- By Carl Richards

The Behaviour Gap: Simple Ways to Stop Doing Dumb Things with Money

  • Title: The Behaviour Gap: Simple Ways to Stop Doing Dumb Things with Money
  • Author: Carl Richards
  • ISBN: 9781591844648
  • Page: 100
  • Format: Hardcover
  • The Behaviour Gap Simple Ways to Stop Doing Dumb Things with Money Why do we lose money It s easy to blame the economy or the financial markets but the real trouble lies in the decisions we make As a financial planner Carl Richards grew frustrated watching people he

    Why do we lose money It s easy to blame the economy or the financial markets but the real trouble lies in the decisions we make.As a financial planner, Carl Richards grew frustrated watching people he cared about make the same mistakes over and over They were letting emotion get in the way of smart financial decisions He named this phenomenon the distance between what wWhy do we lose money It s easy to blame the economy or the financial markets but the real trouble lies in the decisions we make.As a financial planner, Carl Richards grew frustrated watching people he cared about make the same mistakes over and over They were letting emotion get in the way of smart financial decisions He named this phenomenon the distance between what we should do and what we actually do the behavior gap Using simple drawings to explain the gap, he found that once people understood it, they started doing much better.Richards s way with words and images has attracted a loyal following to his blog posts for The New York Times, appearances on National Public Radio, and his columns and lectures His book will teach you how to rethink all kinds of situations where your perfectly natural instincts for safety or success can cost you money and peace of mind.He ll help you to avoid the tendency to buy high and sell low avoid the pitfalls of generic financial advice invest all of your assets time and energy as well as savings wisely quit spending money and time on things that don t matter identify your real financial goals start meaningful conversations about money simplify your financial life stop losing money It s never too late to make a fresh financial start As Richards writes We ve all made mistakes, but now it s time to give yourself permission to review those mistakes, identify your personal behavior gaps, and make a plan to avoid them in the future The goal isn t to make the perfect decision about money every time, but to do the best we can and move forward Most of the time, that s enough.

    1 thought on “The Behaviour Gap: Simple Ways to Stop Doing Dumb Things with Money

    1. I've been in the financial planning business for a quite some time and read just about everything in the industry, and The Behavior Gap is truly original thinking. Most of the books in the field are advice driven whereas this book is more about challenging your thinking about money. This forces you to think about challenging questions about how you deal with your finances.This is a good book for both the consumer and the financial planner. I think a lot of financial advisors tend to get caught u [...]

    2. I wished the book was going to dig deeper into behavioral economics and why we behave the way we do. But it turned out to be a beginner's level mainstream book.In chapter 4 he got philosophical and talked about how capitalistic societies evolved to pursue wealth and falsely equate wealth to happiness and success.3-stars book, but chapter 4 was excellent and hence the 4 stars.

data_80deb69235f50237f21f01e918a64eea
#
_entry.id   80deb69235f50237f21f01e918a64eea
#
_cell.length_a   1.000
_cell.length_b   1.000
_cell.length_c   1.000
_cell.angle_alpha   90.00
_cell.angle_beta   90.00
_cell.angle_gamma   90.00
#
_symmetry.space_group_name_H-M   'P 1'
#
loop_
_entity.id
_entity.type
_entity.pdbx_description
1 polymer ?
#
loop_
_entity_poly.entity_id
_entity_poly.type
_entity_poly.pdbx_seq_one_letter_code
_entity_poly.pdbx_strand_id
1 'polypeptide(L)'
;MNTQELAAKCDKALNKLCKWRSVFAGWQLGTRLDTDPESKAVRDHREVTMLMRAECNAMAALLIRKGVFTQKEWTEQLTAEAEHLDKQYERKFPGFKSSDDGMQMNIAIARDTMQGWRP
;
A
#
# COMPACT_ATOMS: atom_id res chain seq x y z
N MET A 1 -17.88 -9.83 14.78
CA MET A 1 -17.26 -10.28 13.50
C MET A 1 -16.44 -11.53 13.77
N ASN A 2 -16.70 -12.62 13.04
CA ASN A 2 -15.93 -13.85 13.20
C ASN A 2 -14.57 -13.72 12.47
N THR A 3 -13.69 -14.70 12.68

3. a short book on mass mentality about money. different perspective to preaching frugality and goal based investing. nothing absolutely unique except for some interesting anecdote. fun leisurely read.

    4. So often in sports, commentators will take note how an athlete is playing within him/herself. That's essentially the message I read in The Behavior Gap about dealing with (okay, for some even playing with) your money: Make decisions within yourself that fit your goals.The book is refreshing in its straight-forward, conversational style; enlightening in its behavioral focus grounded in reality; and encouraging because of its "you-can-do-this" approach.I've seen people get tied up in knots over mo [...]

    5. The Behavior Gap: Simple Ways to Stop Doing Dumb Things with Money is a personal finance book geared toward people with investments. At the moment we aren’t very heavily investing and we aren't skittish about investing in general, so I found myself saying “yeah, yeah, OK” a lot as I read. However, if you are nervous about the stock market, the book contains a lot of solid advice.One helpful section offers advice on how to talk about money. Richards points out that often when we think we’ [...]

    6. الكتاب باختصار ذكر هالنقاط: -لا تستثمر فلوسك في الاسواق الاستثماريه - لا تشتري وتبيع لما الناس يبدون يشترون شي ويبيعونه، استثمر فلوسك بشي يناسبك انت مو الناس- المستشارين الماليين لا تثق فيهم- الادخار البسيط المضمون افضل من الاستثمار ، كل ماكان العائد اكبر كل ماكانت الخطوره ا [...]

    7. I got a kick out of this book because Carl has it down pretty good. I believe I have made just about every mistake he spoke of in the Behavior Gap.Got "Financial foundation" plans from more than one adviser, day traded in 2000+, bought high and sold low regularly, bought gold bouillon, bought a stock at a high and watched it go to zero, and the list goes on not only in financial matters, but life matters as well.I read lots of finance books, Bogel, Bernstein, Malkiel, Buffet, the Gardners, cover [...]

    8. This book is about money, but it's really about human psychology when we are at our most primal state—that is, when we're thinking about money. When it comes to money, people are notoriously bad. We do things we KNOW are illogical and silly just because our brains are wired to tell us to do them (i.e. becoming interested in stocks when they become expensive [because they become expensive] and then selling off when they become dirt cheap). The media knows this and everyone and their dog claims [...]

    9. A quick easy read about reducing your fears about money and trying to make realistic choices about your financial situation. It's a pretty slim book and there's not a lot of meat - just general common sense advice, and a lot of napkin doodles, but it's a good starting place.

    10. Skimmed. The research data behind some of the choices and behaviors that we make regarding money was interesting. The general pointers were not really new information.